ALMOST everyone seemed united in their condemnation of Rishi Sunak’s anti-trans jibe at PMQs as the mother of murdered teenager Brianna Ghey (who was trans) was visiting Parliament.

While I’m glad that folk are rightly criticising the Prime Minister, the truth is, he has used his “you don’t know what a woman is” taunt almost every week at PMQs, which leads me to ask – why the outrage this week?

The jibe itself is cheap, unfunny, and downright transphobic. It is a neat and short little dog whistle, ringing out to bigots everywhere that the UK’s culture war is alive and well. Tory MP Lee Anderson himself said that the Tories are facing the next election without strong issues like Brexit, or defeating Corbyn, to motivate their supporters.

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Instead, they will focus on culture wars and the trans debate. He said the quiet bit out loud. He literally told us all that the Government’s focus on attacking the rights of trans people, a vulnerable group which makes up less than 1% of the population, is deliberate and purely because they are out of ideas. The worst part is – it’s working.

As despicable as that tactic is, no political party is innocent in this. I have sat in that Chamber and listened to transphobia from all sides of the house, and barely anyone bats an eyelid. To the point that mentioning anything LGBT+ is now either avoided altogether or is immediately labelled divisive and controversial. We are now either so ignorant of, or so desensitised to, the relentless targeting and questioning of trans people that we are more offended by bad manners than we are by bigotry.

By sinking to these depths, the Tories are re-inforcing all that is wrong with politics. They have become so careless with the power they hold that they will say anything to try to keep it. They will sink to any depths and risk dragging us all with them.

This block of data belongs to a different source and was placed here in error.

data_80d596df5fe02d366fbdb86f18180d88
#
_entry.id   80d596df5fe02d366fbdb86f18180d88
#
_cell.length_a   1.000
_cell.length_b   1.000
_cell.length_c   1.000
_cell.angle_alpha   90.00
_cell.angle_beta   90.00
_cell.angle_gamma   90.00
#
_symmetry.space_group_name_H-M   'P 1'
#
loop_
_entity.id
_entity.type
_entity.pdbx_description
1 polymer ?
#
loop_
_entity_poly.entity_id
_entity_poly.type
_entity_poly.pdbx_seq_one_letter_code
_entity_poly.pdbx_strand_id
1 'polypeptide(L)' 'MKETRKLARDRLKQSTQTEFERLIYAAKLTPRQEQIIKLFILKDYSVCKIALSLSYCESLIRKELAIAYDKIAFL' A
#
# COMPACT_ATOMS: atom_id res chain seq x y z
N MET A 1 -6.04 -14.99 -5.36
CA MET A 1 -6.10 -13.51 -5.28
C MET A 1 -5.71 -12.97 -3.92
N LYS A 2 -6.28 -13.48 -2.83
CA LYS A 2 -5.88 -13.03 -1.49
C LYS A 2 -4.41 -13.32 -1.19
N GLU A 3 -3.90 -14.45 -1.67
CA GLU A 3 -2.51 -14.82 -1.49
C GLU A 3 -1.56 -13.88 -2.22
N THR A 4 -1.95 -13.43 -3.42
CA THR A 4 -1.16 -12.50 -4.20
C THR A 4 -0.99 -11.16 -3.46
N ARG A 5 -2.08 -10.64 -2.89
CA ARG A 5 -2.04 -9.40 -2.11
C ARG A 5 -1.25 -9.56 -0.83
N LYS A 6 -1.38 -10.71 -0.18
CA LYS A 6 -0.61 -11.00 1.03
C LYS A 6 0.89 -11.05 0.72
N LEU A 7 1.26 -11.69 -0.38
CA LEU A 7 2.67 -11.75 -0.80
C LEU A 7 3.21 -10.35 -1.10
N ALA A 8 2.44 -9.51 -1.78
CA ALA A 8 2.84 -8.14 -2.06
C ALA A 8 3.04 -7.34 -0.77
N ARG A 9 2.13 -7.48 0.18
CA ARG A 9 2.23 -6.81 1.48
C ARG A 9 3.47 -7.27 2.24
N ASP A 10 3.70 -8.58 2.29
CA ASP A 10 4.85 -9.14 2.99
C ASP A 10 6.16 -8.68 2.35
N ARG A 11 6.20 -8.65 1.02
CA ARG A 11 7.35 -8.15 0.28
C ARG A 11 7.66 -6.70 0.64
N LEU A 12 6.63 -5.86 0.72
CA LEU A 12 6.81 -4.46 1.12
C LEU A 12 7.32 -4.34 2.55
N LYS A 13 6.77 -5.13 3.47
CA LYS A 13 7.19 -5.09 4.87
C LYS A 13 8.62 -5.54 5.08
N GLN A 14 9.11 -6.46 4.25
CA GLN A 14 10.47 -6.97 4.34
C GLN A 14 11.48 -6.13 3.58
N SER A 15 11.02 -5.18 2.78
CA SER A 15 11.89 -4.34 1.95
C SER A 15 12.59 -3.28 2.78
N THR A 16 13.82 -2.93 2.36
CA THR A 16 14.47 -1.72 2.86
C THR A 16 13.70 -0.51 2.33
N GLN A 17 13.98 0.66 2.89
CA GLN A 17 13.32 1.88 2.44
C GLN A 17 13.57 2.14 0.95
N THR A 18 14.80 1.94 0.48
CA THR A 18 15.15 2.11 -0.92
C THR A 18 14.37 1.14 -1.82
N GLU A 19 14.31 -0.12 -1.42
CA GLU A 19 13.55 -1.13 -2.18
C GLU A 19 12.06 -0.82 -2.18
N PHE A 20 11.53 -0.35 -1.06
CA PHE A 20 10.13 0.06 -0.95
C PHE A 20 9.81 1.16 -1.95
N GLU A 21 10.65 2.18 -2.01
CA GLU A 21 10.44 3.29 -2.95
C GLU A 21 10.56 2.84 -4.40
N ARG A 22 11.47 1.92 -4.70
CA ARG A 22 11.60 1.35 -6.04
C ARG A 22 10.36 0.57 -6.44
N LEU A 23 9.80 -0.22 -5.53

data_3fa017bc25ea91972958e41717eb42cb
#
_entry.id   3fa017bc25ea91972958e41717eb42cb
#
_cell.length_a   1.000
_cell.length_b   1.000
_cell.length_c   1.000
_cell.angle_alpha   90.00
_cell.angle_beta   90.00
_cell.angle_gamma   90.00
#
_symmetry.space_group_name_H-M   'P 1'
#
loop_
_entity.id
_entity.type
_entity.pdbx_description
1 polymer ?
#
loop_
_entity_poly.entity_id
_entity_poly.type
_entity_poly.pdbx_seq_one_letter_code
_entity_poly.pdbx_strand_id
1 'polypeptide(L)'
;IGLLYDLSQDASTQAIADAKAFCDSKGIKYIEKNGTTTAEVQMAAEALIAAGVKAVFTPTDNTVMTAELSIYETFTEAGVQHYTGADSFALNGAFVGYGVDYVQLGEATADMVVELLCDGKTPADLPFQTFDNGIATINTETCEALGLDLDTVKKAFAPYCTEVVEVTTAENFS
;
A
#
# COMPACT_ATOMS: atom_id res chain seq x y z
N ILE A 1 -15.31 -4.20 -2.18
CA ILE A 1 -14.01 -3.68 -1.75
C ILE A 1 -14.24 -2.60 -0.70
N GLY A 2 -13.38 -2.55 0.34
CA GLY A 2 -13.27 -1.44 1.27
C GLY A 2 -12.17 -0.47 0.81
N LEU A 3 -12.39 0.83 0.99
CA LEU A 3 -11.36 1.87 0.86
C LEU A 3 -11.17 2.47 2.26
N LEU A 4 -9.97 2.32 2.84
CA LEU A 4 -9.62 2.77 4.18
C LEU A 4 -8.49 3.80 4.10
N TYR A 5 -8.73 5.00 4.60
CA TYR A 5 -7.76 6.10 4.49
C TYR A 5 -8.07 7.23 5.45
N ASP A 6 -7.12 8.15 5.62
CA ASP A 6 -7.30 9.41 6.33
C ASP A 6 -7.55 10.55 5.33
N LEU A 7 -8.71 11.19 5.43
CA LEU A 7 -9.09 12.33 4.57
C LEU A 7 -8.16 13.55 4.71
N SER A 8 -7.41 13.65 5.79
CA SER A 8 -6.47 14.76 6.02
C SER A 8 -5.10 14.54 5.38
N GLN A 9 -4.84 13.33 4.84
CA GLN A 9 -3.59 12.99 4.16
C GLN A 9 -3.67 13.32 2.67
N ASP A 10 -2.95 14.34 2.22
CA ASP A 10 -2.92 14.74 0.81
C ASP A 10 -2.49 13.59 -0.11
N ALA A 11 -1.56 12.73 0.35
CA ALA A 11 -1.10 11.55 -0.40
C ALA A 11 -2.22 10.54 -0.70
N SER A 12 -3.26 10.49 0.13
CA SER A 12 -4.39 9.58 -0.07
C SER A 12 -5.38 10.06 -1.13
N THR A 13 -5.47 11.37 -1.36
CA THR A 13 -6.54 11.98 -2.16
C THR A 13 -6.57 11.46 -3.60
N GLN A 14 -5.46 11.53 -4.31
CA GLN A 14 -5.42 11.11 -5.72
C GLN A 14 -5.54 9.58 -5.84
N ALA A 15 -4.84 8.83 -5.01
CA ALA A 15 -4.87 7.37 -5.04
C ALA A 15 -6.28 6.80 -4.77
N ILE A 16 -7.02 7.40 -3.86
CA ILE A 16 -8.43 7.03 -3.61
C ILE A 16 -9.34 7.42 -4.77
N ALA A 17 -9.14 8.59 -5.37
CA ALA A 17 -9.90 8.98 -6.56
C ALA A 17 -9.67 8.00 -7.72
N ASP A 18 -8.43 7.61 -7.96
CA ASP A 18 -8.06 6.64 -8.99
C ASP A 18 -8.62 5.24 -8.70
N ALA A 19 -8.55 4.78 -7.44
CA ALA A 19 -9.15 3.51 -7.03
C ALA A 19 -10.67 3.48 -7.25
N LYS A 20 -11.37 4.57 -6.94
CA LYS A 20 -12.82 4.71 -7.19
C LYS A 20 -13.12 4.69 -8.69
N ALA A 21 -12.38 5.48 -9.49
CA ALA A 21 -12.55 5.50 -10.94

Even when we look to Labour, he may not quite have sunk to the levels of Sunak yet, but Keir Starmer has made clear that he too will say anything if he thinks it will get him closer to power.

Under Starmer’s leadership, it was announced this week that Labour have scrapped their £28 billion green investment plan. This is despite Starmer saying in an interview only days earlier that green investment was “desperately needed”.

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Environmental charities and groups across the UK have been quick to slam Labour on this latest change of direction and rightly so. There is no doubt that global warming is one of the – if not the – biggest threats facing every nation on Earth.

There is no doubt we are running out of time to prevent global catastrophe, yet we have the likely next prime minister of the UK scrapping investment that aims to avert it. I empathise, and often agree, that the things politicians say sound worthless. It is a perfectly understandable viewpoint given how often people are let down by governments and the people representing them.

However, expecting to always be let down should not mean accepting always being let down. Accepting it only feeds a vicious cycle. Never believing what politicians say tacitly condones politicians just saying whatever they think will work. If no-one believes them anyway, they can promise anything with no real accountability when they inevitably renege on it. Once they renege, the public understandably trusts nothing and so the cycle continues.

Our entire way of politics needs to change, and Westminster is at the heart of it. The next election is an opportunity to do it.

We need more humanity in the corridors of power. We deserve to have politicians held to the promises they make. We deserve politicians who make promises they truly intend to keep. Most importantly, we need to vote for it.